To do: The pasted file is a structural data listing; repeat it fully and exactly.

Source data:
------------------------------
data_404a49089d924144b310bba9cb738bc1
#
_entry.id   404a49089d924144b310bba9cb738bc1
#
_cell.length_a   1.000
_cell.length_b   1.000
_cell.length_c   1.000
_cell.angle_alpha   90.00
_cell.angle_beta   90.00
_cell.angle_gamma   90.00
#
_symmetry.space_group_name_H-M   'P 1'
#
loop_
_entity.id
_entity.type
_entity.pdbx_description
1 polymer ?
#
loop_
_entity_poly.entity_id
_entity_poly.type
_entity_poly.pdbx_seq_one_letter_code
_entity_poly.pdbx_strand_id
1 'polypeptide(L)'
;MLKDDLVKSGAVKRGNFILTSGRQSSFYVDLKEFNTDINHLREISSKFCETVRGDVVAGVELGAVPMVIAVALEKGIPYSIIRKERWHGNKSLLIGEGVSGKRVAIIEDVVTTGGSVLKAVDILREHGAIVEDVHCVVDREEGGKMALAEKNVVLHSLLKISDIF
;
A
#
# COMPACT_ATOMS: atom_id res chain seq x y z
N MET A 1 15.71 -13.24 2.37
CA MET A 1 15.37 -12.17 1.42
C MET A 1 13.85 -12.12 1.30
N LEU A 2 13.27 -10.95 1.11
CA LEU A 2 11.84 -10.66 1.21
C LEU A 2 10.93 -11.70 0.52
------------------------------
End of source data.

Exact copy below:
data_404a49089d924144b310bba9cb738bc1
#
_entry.id   404a49089d924144b310bba9cb738bc1
#
_cell.length_a   1.000
_cell.length_b   1.000
_cell.length_c   1.000
_cell.angle_alpha   90.00
_cell.angle_beta   90.00
_cell.angle_gamma   90.00
#
_symmetry.space_group_name_H-M   'P 1'
#
loop_
_entity.id
_entity.type
_entity.pdbx_description
1 polymer ?
#
loop_
_entity_poly.entity_id
_entity_poly.type
_entity_poly.pdbx_seq_one_letter_code
_entity_poly.pdbx_strand_id
1 'polypeptide(L)'
;MLKDDLVKSGAVKRGNFILTSGRQSSFYVDLKEFNTDINHLREISSKFCETVRGDVVAGVELGAVPMVIAVALEKGIPYSIIRKERWHGNKSLLIGEGVSGKRVAIIEDVVTTGGSVLKAVDILREHGAIVEDVHCVVDREEGGKMALAEKNVVLHSLLKISDIF
;
A
#
# COMPACT_ATOMS: atom_id res chain seq x y z
N MET A 1 15.71 -13.24 2.37
CA MET A 1 15.37 -12.17 1.42
C MET A 1 13.85 -12.12 1.30
N LEU A 2 13.27 -10.95 1.11
CA LEU A 2 11.84 -10.66 1.21
C LEU A 2 10.93 -11.70 0.52